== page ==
Q. 1. What is the meaning of the response "and with your spirit" that is now said during the Holy Mass?
A. 1. First of all, it should be stated that these words are only used between the priest and the people during the Holy Mass. They are in response to the priest's word, "The Lord be with you." In exceptional cases, it will be used between the deacon and the people.
Remember, this greeting is never used in the Roman Liturgy between a non-ordained person and the gathered assembly.
When the priest says, “The Lord be with you”, he expresses his desire that the dynamic activity of God’s spirit be given to the people of God, enabling them to do the work of transforming the world that God has entrusted to them.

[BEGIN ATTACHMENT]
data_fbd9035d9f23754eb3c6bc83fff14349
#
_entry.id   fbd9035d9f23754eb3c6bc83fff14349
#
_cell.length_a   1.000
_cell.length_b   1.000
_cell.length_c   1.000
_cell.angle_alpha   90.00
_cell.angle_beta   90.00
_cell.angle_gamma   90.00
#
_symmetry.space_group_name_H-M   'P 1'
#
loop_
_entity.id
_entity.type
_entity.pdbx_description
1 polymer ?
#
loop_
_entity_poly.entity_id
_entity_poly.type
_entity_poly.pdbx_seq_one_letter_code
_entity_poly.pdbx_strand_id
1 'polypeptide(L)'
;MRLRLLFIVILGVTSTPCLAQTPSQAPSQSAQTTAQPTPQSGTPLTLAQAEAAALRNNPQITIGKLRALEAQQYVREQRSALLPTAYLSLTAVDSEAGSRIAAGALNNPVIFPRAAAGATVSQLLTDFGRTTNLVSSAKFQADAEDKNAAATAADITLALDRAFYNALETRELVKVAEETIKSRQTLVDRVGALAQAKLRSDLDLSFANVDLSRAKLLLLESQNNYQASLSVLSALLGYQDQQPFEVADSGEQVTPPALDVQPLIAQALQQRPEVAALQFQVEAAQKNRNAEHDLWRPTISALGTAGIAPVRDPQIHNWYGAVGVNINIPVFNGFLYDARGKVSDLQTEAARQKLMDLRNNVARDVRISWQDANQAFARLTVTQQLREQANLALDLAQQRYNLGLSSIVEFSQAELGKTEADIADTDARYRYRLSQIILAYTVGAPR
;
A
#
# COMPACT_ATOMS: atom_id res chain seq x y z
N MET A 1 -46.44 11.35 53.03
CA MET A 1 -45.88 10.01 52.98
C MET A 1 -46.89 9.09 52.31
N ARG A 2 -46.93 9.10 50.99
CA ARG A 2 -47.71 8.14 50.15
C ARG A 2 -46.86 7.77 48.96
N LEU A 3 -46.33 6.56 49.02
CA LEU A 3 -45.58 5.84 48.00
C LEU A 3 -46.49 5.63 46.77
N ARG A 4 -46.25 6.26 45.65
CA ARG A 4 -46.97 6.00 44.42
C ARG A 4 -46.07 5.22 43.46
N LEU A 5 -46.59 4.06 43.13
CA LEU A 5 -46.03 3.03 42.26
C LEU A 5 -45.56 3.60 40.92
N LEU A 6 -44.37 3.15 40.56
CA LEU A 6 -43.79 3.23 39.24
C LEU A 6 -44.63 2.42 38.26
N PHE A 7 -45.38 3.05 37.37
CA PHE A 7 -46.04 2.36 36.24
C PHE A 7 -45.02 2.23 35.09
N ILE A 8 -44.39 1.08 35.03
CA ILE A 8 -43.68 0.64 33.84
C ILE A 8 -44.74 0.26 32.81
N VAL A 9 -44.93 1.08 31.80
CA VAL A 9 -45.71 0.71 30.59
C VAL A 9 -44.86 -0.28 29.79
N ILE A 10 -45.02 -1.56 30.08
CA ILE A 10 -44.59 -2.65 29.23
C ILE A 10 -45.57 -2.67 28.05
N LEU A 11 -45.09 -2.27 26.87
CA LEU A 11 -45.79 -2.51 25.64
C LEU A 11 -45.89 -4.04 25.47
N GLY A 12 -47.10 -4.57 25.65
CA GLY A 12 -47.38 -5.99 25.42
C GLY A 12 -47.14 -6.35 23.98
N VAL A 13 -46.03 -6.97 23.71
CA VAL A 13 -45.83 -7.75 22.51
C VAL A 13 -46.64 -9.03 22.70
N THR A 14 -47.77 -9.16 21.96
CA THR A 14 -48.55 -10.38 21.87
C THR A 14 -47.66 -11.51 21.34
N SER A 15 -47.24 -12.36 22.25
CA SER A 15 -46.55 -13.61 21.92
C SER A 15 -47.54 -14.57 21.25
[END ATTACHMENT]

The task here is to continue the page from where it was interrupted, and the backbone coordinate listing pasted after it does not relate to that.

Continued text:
When the people respond to the ordained minister with the words “and with your spirit” (the English translation of "et cum spiritu tuo"), they are referring to the gift of the spirit that the priest received at his ordination. This response assures the priest of the same divine assistance of God’s spirit and, more specifically, helps the priest to use the charismatic gifts given to him at his ordination. In doing so, it fulfills his prophetic function in the Church.
The Latin response "et cum spiritu tuo" can be traced to the earliest days of the Church, one instance found in the Traditio Apostolica of Saint Hippolytus, composed in Greek around AD 215.
The retranslation of "et cum spiritu tuo" to"and with your spirit" from "and with you" is a correction of the unapproved English translation of the Liturgy that was done after vatican II.